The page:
Tuesday, December 28, 2010

Daily Office Reflection: The Holy Innocents

MP: Psalms 2, 26; Isaiah 49:13-23; Matthew 18:1-14
EP: Psalms 19, 126; Isaiah 54:1-13; Mark 10:13-16

Today we remember those children that our tradition tells us were murdered by Herod "the Great" upon his learning of Jesus' birth. This day of remembrance is a hard one. The question that most readily comes to mind with this kind of horror is "Why would God let all those young children be killed?" This event from our tradition not only caused pain to those innocents, but deep loss and sorrow and horror to their families. Where is God in all of this type of loss?

The simplest and most direct answer is "I don't have a clue." But if we think a little bit about this, we might find a different approach. I don't think God caused those children to die. Just like I don't believe God caused, or allowed, the World Trade Center terrorist attacks to happen. I don't believe God caused or allowed all those suicides by gay teens because of the bullying to which they were subjected.

I think those incidents are examples of an absence of God. An absence, a turning away from God and a turning toward a baser human propensity for violence and intolerance and hatred. The Incarnation, this God taking human form, that is the root of our Christmas celebrations, is about God offering each and every one of us the opportunity and choice to turn away from actions and thoughts and a manner of life that is harmful. We are offered the choice of turning toward the innocence of a child in a manger, who is God Incarnate, here to provide a different way to interact in the world. A more difficult manner of life perhaps, but a sure-fire better one. A life-style choice that is centered on community, and love, and caring for all of God's children, no matter who they are: for God created all of us in our wild diversity in order to revel in those majestic differences.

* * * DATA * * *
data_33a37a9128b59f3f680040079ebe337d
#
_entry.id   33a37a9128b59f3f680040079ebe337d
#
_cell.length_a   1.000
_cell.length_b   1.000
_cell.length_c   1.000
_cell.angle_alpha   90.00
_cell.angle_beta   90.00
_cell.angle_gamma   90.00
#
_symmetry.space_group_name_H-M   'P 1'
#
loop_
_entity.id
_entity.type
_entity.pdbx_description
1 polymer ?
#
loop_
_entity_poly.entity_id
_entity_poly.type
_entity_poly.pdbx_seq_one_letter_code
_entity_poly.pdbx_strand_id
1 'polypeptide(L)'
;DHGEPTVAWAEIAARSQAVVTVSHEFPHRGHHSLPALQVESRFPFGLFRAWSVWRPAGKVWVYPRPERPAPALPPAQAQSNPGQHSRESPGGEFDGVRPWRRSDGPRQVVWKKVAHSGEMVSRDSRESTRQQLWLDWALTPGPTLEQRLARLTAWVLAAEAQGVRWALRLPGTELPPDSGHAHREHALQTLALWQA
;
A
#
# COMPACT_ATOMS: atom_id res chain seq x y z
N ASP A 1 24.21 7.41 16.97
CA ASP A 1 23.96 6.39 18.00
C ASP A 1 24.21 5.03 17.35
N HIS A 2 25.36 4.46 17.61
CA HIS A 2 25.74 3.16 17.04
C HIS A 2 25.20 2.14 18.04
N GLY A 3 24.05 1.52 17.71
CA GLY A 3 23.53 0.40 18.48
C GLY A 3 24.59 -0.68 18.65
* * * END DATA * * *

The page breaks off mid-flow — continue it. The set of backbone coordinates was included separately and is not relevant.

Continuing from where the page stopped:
The deeper, and perhaps more appropriately nuanced question in regard to today's remembrance is not "How could God let"..... but "How can we change people (and ourselves) and turn them toward that Godly-innocence found in a manger, thereby changing the world?" Jesus' presence here announces the kingdom, come here on earth, for all of us. Who can we invite into this kingdom today?

Copyright 2010, The Rev. John F. Dwyer. All Rights Reserved.

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